The Lamp

A poem by John Frederick Freeman

The lamp shone golden where she slept,
Shining against deep-folded shadows.
There was no stir but her slow breathing
Save when a long sigh crept
Between her lips.

Her hair spread dark in that faint light,
Her shut eyes showed the long dark lashes--
Still now, that with her laughter quivered.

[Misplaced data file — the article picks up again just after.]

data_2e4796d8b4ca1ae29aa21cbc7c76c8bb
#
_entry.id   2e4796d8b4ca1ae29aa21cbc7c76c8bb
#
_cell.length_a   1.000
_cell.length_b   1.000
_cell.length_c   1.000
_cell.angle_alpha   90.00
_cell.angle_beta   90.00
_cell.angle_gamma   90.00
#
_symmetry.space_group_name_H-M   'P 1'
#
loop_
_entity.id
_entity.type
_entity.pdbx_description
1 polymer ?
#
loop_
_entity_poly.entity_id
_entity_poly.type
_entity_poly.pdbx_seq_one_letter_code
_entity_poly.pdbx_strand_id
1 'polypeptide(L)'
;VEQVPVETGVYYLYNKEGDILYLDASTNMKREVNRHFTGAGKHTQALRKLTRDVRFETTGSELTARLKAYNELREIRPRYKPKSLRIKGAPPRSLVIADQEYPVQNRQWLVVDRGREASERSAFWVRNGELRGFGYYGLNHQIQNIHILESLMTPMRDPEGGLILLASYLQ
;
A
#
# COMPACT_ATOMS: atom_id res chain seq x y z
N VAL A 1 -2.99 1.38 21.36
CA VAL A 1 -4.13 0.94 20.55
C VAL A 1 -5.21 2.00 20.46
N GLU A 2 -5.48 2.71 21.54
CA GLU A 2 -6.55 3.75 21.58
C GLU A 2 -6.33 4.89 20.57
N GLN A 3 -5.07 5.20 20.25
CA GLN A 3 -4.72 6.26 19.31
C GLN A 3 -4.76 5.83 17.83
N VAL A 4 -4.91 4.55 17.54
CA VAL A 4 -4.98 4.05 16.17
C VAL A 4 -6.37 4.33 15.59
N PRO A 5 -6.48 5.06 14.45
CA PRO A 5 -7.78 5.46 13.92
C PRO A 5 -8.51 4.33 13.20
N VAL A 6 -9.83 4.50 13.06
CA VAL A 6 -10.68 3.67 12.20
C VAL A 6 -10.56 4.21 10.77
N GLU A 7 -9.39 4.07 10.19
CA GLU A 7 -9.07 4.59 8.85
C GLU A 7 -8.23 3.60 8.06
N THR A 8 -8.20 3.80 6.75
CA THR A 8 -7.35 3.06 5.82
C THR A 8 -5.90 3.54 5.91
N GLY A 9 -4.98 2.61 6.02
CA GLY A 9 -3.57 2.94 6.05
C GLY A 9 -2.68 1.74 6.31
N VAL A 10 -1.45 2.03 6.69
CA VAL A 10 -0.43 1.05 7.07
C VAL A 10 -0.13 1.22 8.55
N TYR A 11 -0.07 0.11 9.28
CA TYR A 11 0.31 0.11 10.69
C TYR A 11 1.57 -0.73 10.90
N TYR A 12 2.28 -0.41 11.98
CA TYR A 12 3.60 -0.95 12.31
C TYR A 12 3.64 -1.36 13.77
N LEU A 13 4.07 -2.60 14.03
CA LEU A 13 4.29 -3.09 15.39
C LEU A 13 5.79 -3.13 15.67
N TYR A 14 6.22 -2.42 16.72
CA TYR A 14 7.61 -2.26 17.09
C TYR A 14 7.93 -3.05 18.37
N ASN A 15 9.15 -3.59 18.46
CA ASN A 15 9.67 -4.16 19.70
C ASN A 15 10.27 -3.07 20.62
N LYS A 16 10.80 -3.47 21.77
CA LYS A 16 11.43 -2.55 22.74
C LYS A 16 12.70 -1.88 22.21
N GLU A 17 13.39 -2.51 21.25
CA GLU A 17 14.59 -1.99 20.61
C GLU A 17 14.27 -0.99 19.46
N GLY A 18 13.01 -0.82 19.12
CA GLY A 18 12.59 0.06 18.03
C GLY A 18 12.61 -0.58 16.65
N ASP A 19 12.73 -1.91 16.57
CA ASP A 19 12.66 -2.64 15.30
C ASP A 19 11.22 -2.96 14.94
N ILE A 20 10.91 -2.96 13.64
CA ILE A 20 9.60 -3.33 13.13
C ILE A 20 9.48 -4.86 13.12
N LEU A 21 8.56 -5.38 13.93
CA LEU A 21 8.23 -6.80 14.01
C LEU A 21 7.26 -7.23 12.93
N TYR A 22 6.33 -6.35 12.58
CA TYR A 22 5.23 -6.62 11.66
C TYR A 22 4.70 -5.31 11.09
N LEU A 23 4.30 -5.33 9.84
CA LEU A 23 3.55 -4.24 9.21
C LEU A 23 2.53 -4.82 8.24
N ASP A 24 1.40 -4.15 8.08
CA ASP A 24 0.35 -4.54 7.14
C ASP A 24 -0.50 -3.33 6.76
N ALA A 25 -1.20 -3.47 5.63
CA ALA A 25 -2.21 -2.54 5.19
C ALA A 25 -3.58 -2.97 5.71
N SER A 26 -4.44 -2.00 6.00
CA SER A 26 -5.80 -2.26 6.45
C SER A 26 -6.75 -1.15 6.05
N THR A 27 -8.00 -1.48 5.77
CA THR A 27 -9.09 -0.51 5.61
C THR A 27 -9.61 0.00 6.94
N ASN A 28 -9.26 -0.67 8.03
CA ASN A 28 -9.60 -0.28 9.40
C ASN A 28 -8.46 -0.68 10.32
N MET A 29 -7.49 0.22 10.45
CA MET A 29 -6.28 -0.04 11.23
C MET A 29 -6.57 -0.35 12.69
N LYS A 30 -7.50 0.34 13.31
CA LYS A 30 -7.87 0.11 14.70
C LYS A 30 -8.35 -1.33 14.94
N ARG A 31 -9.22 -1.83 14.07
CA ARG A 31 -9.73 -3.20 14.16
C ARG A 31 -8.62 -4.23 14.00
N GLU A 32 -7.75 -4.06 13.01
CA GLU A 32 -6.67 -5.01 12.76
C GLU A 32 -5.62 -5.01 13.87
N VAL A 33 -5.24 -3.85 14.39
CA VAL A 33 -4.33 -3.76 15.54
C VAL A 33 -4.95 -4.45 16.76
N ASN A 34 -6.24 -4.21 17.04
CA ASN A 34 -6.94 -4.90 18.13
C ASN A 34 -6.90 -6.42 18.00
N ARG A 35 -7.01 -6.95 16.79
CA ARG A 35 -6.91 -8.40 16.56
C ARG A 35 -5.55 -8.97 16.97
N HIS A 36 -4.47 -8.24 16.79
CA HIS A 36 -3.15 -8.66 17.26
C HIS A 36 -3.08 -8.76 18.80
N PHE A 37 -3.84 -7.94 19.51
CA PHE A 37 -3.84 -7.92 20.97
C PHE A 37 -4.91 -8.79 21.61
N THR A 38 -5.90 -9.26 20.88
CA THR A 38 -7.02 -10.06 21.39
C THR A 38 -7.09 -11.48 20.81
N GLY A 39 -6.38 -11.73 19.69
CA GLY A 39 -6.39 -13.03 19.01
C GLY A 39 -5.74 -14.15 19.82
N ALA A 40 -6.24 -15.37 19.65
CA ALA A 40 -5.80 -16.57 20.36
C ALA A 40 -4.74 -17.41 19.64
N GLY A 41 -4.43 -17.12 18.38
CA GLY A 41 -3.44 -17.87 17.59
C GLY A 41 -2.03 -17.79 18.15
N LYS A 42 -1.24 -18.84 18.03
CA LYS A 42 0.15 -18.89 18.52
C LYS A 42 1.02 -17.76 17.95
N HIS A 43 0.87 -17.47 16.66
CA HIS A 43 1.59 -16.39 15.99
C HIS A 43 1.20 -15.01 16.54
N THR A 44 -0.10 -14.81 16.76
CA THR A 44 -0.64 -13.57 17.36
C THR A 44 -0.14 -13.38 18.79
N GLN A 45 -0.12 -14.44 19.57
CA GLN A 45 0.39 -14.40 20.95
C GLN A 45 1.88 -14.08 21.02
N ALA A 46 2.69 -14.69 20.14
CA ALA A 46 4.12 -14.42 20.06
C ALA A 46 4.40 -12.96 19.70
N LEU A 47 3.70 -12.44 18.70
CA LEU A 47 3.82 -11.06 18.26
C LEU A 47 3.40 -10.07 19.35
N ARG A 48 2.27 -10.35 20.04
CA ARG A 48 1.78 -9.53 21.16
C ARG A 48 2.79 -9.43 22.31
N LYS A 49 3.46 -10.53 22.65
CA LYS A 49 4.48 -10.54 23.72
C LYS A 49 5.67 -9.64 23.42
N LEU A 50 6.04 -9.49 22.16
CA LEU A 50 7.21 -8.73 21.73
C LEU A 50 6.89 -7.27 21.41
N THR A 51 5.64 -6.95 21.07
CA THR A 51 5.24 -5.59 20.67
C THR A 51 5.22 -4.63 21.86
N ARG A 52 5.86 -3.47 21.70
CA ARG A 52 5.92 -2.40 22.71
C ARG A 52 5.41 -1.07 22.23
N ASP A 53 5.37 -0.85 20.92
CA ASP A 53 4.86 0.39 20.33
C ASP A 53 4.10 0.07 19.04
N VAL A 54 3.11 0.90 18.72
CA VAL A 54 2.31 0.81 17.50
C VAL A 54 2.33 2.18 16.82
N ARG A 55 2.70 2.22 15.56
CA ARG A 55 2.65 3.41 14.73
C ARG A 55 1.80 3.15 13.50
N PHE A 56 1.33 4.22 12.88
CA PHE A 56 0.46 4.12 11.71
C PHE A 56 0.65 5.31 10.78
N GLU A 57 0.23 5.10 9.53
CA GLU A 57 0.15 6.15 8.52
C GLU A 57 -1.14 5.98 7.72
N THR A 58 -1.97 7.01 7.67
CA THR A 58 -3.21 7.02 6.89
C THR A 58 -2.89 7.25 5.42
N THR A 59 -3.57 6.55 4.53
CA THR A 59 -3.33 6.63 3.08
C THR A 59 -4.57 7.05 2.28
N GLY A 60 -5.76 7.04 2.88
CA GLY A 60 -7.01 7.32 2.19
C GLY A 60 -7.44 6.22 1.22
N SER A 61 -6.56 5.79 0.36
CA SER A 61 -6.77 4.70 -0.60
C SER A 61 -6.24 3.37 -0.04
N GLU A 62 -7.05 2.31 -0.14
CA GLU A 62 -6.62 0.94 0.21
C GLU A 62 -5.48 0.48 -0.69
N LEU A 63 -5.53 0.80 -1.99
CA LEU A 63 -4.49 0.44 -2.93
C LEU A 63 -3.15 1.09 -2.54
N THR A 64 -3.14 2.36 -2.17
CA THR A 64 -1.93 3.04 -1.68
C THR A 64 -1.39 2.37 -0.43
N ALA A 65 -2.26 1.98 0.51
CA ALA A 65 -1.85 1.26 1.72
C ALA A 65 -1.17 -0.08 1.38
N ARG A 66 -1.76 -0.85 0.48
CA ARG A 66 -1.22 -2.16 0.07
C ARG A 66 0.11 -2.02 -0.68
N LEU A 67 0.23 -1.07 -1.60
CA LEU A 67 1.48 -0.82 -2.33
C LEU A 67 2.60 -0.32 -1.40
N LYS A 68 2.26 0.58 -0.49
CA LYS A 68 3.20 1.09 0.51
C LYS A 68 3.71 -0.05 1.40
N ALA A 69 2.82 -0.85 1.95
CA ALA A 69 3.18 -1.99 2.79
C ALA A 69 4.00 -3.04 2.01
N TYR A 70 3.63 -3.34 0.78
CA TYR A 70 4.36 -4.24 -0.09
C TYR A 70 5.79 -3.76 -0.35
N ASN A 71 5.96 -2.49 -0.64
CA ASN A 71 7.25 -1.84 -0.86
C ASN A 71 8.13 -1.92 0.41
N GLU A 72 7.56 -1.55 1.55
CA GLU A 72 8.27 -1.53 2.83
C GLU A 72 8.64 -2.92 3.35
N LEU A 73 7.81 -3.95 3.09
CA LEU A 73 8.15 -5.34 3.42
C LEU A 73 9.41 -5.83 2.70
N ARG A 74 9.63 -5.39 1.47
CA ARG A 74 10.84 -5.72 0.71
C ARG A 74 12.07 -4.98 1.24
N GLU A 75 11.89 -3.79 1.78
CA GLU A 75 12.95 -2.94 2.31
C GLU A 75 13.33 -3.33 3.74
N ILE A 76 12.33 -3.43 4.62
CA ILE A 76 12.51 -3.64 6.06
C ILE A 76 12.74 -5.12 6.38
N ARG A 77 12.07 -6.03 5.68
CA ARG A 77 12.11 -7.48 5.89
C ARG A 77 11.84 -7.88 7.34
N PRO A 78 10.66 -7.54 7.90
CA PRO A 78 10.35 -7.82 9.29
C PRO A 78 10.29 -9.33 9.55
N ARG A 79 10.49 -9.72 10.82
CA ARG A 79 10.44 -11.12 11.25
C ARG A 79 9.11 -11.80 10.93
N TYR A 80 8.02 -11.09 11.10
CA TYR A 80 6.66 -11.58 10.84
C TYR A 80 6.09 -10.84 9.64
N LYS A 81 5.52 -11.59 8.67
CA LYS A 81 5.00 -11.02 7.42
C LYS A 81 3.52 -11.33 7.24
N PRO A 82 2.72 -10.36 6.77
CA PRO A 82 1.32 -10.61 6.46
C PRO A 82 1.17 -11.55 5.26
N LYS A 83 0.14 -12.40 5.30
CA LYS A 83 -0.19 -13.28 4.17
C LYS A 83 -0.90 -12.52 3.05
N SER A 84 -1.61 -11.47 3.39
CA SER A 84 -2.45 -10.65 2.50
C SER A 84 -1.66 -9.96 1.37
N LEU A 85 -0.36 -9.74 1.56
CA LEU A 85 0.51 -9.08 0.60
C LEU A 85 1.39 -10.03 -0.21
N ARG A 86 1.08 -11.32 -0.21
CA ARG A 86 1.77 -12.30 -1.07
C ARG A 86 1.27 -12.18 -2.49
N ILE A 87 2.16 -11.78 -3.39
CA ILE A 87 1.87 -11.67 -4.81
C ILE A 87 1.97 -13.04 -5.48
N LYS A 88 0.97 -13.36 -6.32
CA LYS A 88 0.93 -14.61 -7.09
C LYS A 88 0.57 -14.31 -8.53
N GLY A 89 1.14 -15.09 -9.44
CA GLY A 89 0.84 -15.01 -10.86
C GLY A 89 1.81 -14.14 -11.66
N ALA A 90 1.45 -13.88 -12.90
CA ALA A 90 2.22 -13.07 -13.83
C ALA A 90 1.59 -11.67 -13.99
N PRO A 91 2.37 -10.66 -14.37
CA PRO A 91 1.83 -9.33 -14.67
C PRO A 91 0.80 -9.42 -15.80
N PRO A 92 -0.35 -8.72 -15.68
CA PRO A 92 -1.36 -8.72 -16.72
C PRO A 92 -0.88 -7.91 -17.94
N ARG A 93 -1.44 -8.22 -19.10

On the white sheet lay white
And limp her hands.

Golden against the shadow shone
The lamp's small flame, till dawn was brightening,
And on the flame a gold beam slanted.
The shadows lingering on
Grew faint and thin.

Sleeping she murmured, stirred and sighed,
A dream from her sleep-vision faded.
Her earthly eyes 'neath languid eyelids
Wakened: her bosom cried,
"Come back, come back,

"Come back, my dream!" Rising she drest
Her beauty's lamp with cunning fingers.
She had the look of birds a-flutter
Round dewy trees with breast
Throbbing with song.

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